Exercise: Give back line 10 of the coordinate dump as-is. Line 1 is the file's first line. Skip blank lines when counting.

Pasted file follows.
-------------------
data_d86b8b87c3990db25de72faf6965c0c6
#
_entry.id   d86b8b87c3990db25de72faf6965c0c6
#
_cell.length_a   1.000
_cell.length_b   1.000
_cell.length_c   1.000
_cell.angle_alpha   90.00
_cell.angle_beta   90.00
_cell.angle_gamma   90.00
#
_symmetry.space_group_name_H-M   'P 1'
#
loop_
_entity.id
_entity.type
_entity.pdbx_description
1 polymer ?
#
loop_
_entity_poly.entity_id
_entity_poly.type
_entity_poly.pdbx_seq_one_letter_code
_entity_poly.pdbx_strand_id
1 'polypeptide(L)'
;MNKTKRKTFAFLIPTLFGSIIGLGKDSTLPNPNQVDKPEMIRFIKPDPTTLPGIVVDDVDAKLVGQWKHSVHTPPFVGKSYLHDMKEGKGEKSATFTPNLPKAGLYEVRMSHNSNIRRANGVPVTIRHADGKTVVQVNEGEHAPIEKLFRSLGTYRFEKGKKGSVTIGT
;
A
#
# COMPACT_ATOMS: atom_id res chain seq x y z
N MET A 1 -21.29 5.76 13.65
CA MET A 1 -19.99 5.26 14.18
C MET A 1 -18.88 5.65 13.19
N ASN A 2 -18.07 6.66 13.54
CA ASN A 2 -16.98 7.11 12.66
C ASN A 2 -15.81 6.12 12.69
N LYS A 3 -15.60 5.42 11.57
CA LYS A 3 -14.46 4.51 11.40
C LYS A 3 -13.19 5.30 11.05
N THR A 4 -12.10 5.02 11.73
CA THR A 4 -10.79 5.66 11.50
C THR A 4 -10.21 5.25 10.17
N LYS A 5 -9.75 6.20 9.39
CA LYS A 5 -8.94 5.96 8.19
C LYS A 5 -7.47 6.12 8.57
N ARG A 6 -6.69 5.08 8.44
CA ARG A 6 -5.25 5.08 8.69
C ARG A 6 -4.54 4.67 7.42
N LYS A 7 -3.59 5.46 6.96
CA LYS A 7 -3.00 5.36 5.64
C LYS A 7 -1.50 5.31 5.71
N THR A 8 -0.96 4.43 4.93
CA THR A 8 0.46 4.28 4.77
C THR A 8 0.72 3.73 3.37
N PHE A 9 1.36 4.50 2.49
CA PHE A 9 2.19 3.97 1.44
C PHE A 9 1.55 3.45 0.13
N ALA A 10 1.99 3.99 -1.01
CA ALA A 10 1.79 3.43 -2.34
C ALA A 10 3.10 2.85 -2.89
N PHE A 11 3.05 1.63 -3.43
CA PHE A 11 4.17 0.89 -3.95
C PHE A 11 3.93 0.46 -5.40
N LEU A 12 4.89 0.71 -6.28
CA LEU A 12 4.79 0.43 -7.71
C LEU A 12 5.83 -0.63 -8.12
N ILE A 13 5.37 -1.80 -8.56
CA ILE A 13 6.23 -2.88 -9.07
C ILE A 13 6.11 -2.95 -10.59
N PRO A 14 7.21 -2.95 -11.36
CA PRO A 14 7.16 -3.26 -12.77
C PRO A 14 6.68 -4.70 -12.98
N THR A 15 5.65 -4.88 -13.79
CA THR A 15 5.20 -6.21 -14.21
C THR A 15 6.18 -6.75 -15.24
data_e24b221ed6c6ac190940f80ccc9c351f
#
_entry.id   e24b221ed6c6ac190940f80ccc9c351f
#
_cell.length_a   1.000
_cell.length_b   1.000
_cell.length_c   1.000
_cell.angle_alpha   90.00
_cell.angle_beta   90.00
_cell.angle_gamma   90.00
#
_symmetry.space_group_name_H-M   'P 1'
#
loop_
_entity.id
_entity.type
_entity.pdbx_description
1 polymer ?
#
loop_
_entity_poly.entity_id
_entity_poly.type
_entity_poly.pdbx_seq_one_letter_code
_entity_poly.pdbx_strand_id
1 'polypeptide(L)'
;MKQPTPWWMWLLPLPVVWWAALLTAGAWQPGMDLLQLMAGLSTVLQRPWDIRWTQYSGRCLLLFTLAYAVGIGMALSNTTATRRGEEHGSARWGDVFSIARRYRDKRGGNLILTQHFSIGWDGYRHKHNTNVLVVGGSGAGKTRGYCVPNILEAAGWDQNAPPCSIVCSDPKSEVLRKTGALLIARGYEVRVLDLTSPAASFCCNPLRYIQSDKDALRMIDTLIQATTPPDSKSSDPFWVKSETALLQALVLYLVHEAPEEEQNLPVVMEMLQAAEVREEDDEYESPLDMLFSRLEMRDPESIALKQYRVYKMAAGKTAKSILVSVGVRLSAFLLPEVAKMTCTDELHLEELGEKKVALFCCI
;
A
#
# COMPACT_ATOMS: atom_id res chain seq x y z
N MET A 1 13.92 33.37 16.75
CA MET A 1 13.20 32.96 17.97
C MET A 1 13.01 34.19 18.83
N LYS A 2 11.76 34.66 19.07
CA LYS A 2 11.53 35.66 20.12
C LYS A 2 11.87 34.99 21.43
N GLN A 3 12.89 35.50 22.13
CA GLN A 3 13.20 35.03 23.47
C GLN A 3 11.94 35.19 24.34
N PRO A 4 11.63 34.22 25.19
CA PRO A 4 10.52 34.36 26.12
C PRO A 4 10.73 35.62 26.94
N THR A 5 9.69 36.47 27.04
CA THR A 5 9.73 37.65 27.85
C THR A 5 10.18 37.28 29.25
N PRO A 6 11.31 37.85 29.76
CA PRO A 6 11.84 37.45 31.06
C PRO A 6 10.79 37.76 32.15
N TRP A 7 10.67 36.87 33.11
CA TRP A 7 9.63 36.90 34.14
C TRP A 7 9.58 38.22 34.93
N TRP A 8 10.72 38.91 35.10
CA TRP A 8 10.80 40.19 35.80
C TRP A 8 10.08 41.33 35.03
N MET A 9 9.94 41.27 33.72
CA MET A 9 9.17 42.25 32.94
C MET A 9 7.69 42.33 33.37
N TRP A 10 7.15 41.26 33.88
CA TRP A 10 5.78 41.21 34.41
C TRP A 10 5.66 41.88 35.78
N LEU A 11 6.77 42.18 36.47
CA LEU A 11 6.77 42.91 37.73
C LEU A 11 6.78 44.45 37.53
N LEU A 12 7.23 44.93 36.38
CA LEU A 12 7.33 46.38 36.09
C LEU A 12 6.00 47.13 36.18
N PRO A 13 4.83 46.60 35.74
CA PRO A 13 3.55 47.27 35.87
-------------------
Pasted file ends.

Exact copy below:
_cell.angle_gamma   90.00